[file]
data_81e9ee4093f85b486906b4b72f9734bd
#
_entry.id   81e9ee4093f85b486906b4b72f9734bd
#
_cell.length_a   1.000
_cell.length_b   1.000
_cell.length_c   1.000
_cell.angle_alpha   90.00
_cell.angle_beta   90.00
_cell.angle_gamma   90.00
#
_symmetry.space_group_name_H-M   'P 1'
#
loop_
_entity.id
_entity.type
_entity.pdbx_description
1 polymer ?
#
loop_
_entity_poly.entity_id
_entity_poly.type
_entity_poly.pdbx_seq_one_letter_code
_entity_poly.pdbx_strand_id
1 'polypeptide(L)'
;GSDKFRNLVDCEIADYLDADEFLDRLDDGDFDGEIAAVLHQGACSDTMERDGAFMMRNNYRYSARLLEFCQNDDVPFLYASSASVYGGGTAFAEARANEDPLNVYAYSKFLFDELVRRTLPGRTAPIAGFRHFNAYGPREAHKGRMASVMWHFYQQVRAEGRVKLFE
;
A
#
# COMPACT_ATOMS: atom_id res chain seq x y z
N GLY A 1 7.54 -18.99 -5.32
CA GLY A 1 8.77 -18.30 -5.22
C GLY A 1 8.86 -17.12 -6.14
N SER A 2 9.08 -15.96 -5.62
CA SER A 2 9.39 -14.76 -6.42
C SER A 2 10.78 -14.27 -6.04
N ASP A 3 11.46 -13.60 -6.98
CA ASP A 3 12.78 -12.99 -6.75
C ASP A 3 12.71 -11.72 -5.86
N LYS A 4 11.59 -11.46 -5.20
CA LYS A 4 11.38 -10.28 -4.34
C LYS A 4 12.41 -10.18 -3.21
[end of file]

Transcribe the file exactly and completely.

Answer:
data_81e9ee4093f85b486906b4b72f9734bd
#
_entry.id   81e9ee4093f85b486906b4b72f9734bd
#
_cell.length_a   1.000
_cell.length_b   1.000
_cell.length_c   1.000
_cell.angle_alpha   90.00
_cell.angle_beta   90.00
_cell.angle_gamma   90.00
#
_symmetry.space_group_name_H-M   'P 1'
#
loop_
_entity.id
_entity.type
_entity.pdbx_description
1 polymer ?
#
loop_
_entity_poly.entity_id
_entity_poly.type
_entity_poly.pdbx_seq_one_letter_code
_entity_poly.pdbx_strand_id
1 'polypeptide(L)'
;GSDKFRNLVDCEIADYLDADEFLDRLDDGDFDGEIAAVLHQGACSDTMERDGAFMMRNNYRYSARLLEFCQNDDVPFLYASSASVYGGGTAFAEARANEDPLNVYAYSKFLFDELVRRTLPGRTAPIAGFRHFNAYGPREAHKGRMASVMWHFYQQVRAEGRVKLFE
;
A
#
# COMPACT_ATOMS: atom_id res chain seq x y z
N GLY A 1 7.54 -18.99 -5.32
CA GLY A 1 8.77 -18.30 -5.22
C GLY A 1 8.86 -17.12 -6.14
N SER A 2 9.08 -15.96 -5.62
CA SER A 2 9.39 -14.76 -6.42
C SER A 2 10.78 -14.27 -6.04
N ASP A 3 11.46 -13.60 -6.98
CA ASP A 3 12.78 -12.99 -6.75
C ASP A 3 12.71 -11.72 -5.86
N LYS A 4 11.59 -11.46 -5.20
CA LYS A 4 11.38 -10.28 -4.34
C LYS A 4 12.41 -10.18 -3.21